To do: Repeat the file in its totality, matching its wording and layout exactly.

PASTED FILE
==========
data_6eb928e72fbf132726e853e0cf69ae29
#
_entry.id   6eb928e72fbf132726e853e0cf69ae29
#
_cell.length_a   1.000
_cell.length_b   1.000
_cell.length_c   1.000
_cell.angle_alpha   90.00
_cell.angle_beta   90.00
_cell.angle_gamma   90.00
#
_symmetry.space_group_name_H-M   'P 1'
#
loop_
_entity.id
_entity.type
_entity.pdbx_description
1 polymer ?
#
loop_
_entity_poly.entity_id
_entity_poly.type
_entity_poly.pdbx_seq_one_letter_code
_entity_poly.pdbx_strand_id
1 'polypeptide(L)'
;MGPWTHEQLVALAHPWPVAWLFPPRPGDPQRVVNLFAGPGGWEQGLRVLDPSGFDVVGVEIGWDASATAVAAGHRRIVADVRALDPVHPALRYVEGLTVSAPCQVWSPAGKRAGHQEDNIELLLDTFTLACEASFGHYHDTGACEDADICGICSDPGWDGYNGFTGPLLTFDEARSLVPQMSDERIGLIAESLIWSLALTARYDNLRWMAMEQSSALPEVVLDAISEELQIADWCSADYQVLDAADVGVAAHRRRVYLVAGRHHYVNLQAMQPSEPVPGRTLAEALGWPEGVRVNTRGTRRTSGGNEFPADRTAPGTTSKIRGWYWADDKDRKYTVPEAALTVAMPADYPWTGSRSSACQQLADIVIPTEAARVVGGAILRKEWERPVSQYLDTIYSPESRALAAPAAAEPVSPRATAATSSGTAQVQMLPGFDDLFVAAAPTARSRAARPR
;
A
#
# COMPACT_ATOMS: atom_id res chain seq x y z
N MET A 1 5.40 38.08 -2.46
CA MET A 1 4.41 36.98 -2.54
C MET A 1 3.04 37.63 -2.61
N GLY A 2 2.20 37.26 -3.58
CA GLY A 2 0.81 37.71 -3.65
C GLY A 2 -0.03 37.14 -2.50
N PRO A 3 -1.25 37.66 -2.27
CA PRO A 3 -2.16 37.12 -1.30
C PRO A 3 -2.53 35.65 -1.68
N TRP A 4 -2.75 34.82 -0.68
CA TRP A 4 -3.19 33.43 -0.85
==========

data_6eb928e72fbf132726e853e0cf69ae29
#
_entry.id   6eb928e72fbf132726e853e0cf69ae29
#
_cell.length_a   1.000
_cell.length_b   1.000
_cell.length_c   1.000
_cell.angle_alpha   90.00
_cell.angle_beta   90.00
_cell.angle_gamma   90.00
#
_symmetry.space_group_name_H-M   'P 1'
#
loop_
_entity.id
_entity.type
_entity.pdbx_description
1 polymer ?
#
loop_
_entity_poly.entity_id
_entity_poly.type
_entity_poly.pdbx_seq_one_letter_code
_entity_poly.pdbx_strand_id
1 'polypeptide(L)'
;MGPWTHEQLVALAHPWPVAWLFPPRPGDPQRVVNLFAGPGGWEQGLRVLDPSGFDVVGVEIGWDASATAVAAGHRRIVADVRALDPVHPALRYVEGLTVSAPCQVWSPAGKRAGHQEDNIELLLDTFTLACEASFGHYHDTGACEDADICGICSDPGWDGYNGFTGPLLTFDEARSLVPQMSDERIGLIAESLIWSLALTARYDNLRWMAMEQSSALPEVVLDAISEELQIADWCSADYQVLDAADVGVAAHRRRVYLVAGRHHYVNLQAMQPSEPVPGRTLAEALGWPEGVRVNTRGTRRTSGGNEFPADRTAPGTTSKIRGWYWADDKDRKYTVPEAALTVAMPADYPWTGSRSSACQQLADIVIPTEAARVVGGAILRKEWERPVSQYLDTIYSPESRALAAPAAAEPVSPRATAATSSGTAQVQMLPGFDDLFVAAAPTARSRAARPR
;
A
#
# COMPACT_ATOMS: atom_id res chain seq x y z
N MET A 1 5.40 38.08 -2.46
CA MET A 1 4.41 36.98 -2.54
C MET A 1 3.04 37.63 -2.61
N GLY A 2 2.20 37.26 -3.58
CA GLY A 2 0.81 37.71 -3.65
C GLY A 2 -0.03 37.14 -2.50
N PRO A 3 -1.25 37.66 -2.27
CA PRO A 3 -2.16 37.12 -1.30
C PRO A 3 -2.53 35.65 -1.68
N TRP A 4 -2.75 34.82 -0.68
CA TRP A 4 -3.19 33.43 -0.85